Reviewed by Kim Bagato
Originally published and courtesy of Armchairinterviews.com.
Fern J. Hill authored a compelling tale about Charley Parkhurst. This made for a believable account based on historic fact fused with fiction. Charley was a trailblazing woman, who despite difficulties, forged a fulfilling life.
Charley lives in a home for orphans where she pals around with Fish, her best buddy. Charley loves horses and is determined, even at a young age, to someday drive the stagecoach. Often Fish would keep watch while Charley secretly rode horses at the home.
Charley never let circumstances or people get in the way of her dreams. She moved from one part of the country to another alone – a daring move for a young woman in that era. She was not harsh or boorish, but composed and confident.
Snakebites, robberies, injuries and danger only strengthened Charley. She could fire a rifle, shoot a pistol and drive a carriage with greater precision than anyone. When it came to horses, she was an expert. She transported cargo and people, often defying the odds of natural disasters. Passengers and friends felt safe in her company.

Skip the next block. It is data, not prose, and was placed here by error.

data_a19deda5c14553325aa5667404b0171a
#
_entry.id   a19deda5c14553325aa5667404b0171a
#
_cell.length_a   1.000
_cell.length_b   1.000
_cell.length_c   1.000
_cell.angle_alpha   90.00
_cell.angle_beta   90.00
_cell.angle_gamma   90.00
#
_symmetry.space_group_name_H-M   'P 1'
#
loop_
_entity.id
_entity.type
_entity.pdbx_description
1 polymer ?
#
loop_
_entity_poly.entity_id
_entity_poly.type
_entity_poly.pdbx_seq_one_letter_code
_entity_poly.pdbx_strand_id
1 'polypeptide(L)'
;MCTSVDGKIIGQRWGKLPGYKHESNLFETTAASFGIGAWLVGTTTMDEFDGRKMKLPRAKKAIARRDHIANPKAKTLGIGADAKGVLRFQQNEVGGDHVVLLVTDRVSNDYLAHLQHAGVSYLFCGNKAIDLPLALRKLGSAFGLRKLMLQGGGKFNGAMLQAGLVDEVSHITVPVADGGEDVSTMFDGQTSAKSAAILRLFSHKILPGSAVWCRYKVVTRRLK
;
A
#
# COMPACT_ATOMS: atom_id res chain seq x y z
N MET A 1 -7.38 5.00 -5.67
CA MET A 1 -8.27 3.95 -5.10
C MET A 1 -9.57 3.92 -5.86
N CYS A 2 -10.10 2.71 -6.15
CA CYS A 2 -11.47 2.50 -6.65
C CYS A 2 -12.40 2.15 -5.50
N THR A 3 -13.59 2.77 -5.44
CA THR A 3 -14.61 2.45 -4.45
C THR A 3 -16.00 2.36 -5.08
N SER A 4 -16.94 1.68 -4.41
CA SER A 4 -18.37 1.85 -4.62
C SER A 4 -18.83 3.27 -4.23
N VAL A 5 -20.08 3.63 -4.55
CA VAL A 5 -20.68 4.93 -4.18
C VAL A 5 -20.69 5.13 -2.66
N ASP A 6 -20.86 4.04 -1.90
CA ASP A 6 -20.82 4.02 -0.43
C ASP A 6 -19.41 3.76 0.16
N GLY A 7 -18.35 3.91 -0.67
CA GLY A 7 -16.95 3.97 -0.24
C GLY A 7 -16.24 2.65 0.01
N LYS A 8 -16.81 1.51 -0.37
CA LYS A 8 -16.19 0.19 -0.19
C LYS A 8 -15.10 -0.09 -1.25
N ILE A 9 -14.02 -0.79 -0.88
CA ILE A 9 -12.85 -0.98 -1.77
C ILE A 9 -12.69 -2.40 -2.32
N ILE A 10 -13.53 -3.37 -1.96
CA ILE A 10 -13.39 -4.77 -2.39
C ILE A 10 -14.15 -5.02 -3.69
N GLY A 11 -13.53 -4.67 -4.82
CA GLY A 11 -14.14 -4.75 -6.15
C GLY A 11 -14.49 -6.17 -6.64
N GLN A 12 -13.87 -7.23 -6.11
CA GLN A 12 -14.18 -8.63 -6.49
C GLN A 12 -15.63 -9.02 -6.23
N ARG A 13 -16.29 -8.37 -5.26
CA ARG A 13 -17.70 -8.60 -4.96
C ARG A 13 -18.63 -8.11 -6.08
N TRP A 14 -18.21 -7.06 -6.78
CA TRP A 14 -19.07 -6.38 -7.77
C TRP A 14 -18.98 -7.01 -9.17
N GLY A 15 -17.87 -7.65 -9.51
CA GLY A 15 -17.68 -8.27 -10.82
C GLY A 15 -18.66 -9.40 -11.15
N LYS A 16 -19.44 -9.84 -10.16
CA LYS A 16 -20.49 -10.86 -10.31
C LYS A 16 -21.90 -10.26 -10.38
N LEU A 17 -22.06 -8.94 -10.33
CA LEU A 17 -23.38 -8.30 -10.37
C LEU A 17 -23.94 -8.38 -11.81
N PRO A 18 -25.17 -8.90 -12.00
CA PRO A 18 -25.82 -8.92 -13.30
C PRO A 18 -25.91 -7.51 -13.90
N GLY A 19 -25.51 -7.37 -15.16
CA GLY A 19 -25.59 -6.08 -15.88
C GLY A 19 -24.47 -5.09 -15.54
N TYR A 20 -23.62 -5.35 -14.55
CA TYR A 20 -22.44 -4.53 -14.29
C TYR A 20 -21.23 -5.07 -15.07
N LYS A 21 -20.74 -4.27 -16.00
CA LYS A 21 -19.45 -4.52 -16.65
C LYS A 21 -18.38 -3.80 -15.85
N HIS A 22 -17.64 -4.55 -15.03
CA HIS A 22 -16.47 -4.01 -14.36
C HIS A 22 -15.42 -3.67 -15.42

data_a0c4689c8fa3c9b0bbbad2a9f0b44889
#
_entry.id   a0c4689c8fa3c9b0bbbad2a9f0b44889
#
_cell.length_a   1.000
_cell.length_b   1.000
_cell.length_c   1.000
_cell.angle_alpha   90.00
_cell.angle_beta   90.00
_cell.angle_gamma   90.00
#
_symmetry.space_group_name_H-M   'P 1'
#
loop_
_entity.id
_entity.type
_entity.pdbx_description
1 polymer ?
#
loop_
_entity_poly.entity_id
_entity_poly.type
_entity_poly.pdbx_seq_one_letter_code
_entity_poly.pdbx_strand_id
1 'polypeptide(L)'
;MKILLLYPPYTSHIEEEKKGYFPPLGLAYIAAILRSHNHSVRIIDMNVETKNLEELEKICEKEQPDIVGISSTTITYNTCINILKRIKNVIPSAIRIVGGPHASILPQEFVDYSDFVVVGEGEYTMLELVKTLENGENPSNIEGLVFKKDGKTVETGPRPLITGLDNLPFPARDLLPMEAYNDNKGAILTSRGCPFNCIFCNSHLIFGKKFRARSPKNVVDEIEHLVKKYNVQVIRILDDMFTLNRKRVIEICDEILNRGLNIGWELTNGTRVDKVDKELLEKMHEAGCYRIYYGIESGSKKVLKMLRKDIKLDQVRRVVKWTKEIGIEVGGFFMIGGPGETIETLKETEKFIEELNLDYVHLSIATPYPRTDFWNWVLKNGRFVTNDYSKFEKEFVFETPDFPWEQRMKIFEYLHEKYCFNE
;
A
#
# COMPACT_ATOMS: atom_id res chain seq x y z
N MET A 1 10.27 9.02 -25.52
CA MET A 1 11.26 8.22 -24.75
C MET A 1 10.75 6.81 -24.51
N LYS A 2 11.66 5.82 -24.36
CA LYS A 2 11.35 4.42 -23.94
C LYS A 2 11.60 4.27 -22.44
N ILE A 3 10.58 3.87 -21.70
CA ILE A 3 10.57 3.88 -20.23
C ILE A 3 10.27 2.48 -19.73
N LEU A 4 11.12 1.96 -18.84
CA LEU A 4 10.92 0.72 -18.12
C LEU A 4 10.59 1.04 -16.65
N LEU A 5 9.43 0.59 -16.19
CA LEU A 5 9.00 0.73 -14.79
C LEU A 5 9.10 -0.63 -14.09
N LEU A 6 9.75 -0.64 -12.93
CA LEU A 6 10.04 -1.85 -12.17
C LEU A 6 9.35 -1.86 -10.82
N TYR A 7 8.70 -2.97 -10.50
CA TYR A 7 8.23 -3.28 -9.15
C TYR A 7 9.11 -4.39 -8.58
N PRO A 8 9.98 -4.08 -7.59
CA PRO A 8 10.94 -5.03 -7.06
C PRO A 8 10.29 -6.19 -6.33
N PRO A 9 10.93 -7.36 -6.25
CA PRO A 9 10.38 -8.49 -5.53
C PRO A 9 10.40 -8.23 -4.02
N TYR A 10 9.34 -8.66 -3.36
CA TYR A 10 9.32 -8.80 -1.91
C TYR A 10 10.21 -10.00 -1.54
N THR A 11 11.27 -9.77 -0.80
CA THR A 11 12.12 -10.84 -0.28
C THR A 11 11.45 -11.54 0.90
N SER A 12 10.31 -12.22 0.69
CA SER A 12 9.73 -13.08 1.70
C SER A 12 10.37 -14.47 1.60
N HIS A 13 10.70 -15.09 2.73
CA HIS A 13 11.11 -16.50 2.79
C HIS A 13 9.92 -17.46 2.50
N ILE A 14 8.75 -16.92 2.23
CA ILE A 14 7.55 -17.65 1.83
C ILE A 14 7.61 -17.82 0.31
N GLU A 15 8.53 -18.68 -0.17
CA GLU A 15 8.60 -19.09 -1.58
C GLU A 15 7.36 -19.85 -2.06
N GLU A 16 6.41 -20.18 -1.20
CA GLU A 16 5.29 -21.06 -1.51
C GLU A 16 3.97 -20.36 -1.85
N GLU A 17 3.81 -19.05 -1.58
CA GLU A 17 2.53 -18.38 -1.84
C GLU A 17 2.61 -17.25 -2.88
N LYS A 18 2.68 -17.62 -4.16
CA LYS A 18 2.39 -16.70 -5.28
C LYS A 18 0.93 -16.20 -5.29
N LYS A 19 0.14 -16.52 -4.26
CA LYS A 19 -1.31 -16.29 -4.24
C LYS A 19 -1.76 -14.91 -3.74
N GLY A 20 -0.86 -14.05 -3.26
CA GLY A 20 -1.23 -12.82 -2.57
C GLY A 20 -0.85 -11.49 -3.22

A family-like bond developed with Eb and Tilly, the first to really treat her like family. Charley leaves them due to unexpected circumstances. Her life takes a surprising turn and we learn about a softer side of her. Eventually, she returns to the only roots she knows, Eb and Tilly’s place. After a brief stay she heads to California where she works as a stagecoach driver.
This is an inspiring story of one brave woman beating the odds and realizing her dreams despite the naysayers. Hill has done her research and effectively told the tale of one amazing horsewoman in early America.
Armchair Interviews says: An inspiring story about a strong and determined women who started with nothing but a dream.
Author’s Web site: http://www.FernJHill.com